What is Ham Radio?
Amateur Radio, also known as "ham radio", is about communication and experimentation. It is both a hobby and a service. "Hams," who are licensed by their governments, operate two-way communication equipment from their homes, cars, or other locations to communicate with other hams across town, in the next state, or around the world. Special sets of radio frequencies are set aside for use exclusively by amateur radio operators.
In the United States, hams are licensed by the Federal Communications Commission. Amateurs communicate with each other through a wide variety of modes, ranging from morse code and voice transmissions that span the world on short-wave frequencies, to VHF/UHF voice modes through repeater systems in local areas, and even with digital modes and through satellites!
An important role of ham radio is emergency communications. Hams are well known for their role in providing communications during emergency situations.
Who Can Become A Ham?
Just about anyone can become a licensed amateur operator. There are no age limits. Many people with disabilities find a door to the world with amateur radio. Some famous people are hams, but most are people from all walks of life who enjoy making friends around the world.
Anyone with an interest in radio, computers, satellites, electronics or communications will find many opportunities in ham radio. Many people use amateur radio to keep in touch with friends and family members.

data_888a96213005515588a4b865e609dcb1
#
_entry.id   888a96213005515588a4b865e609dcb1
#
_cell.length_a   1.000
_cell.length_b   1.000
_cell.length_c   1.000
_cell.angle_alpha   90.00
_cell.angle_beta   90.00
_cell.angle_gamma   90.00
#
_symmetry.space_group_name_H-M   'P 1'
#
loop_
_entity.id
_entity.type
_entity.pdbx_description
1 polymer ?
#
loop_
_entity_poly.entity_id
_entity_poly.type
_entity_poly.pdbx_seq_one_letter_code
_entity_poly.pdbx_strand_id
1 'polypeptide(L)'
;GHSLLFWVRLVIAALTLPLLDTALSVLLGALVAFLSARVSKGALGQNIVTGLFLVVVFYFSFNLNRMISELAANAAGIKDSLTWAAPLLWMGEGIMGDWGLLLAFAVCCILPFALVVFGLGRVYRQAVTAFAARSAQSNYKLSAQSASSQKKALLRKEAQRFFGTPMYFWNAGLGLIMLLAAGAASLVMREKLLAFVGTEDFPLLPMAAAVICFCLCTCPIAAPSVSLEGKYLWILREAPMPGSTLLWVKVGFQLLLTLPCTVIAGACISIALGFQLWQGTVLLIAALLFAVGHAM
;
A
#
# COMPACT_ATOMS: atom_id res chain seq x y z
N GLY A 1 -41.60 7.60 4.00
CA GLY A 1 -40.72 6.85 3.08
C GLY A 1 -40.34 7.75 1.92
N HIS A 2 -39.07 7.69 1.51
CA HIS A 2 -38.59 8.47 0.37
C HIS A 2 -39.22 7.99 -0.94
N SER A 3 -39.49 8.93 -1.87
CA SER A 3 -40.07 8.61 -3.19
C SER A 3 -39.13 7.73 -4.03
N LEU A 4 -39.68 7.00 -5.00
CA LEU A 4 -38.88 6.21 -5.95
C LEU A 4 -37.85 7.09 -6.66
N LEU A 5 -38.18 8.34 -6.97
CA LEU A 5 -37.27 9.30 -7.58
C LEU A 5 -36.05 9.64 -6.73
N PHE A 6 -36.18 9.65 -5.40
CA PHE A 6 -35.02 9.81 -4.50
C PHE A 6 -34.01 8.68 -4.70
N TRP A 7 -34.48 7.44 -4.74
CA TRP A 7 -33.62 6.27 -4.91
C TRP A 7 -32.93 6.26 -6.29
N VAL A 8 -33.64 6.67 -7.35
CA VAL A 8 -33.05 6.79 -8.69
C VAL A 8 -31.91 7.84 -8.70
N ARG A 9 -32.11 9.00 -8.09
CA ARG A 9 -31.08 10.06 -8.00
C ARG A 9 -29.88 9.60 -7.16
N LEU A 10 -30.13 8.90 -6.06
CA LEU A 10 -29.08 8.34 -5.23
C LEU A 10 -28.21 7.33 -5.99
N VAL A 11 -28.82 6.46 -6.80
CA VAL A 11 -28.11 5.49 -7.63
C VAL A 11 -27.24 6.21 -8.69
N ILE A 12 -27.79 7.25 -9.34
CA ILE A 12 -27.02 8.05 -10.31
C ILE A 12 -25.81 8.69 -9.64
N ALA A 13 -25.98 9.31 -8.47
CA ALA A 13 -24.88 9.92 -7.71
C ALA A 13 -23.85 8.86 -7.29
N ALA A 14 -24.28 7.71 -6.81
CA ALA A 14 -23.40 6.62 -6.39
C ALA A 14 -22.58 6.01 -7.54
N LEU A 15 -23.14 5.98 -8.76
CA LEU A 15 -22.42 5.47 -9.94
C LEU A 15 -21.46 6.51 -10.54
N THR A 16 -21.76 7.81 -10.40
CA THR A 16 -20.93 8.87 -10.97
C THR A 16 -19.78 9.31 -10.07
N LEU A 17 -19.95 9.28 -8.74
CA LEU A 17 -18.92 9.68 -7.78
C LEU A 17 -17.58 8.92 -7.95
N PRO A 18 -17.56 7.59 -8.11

How Can I Become a Ham?
Getting an amateur radio license is easier than you might think. In the U.S., the entry license for VHF/UHF communications requires passing a written test on basic electronics theory and FCC rules and regulations. No morse code test is required. High frequency, or short-wave operations, requires passing an additional written test. While many hams enjoy using morse code, it is no longer required for the extra high frequency privileges. Several books and materials are available at local electronic stores or on the internet to help you study for your exam. Testing opportunities in central Iowa are listed on this web page. You can contact the person listed for any test for more information or you can just show up at the listed time and place and take the test.
Hamfests provide opportunities for amateur radio operators to get together for swap meets, seminars, and friendship. Most hamfests begin in the early morning and wrap up in early afternoon and sometimes sooner. Testing is often offered at hamfests, usually during the first few hours of the event. Check the Events section of our website for details.
More information on Amateur Radio can be found by visiting the American Radio Relay League web site at http://www.arrl.org or by writing to The American Radio Relay League, 225 Main Street, Newington, CT 06111-1494. Or, just come to one of our meetings – we'd be glad to help.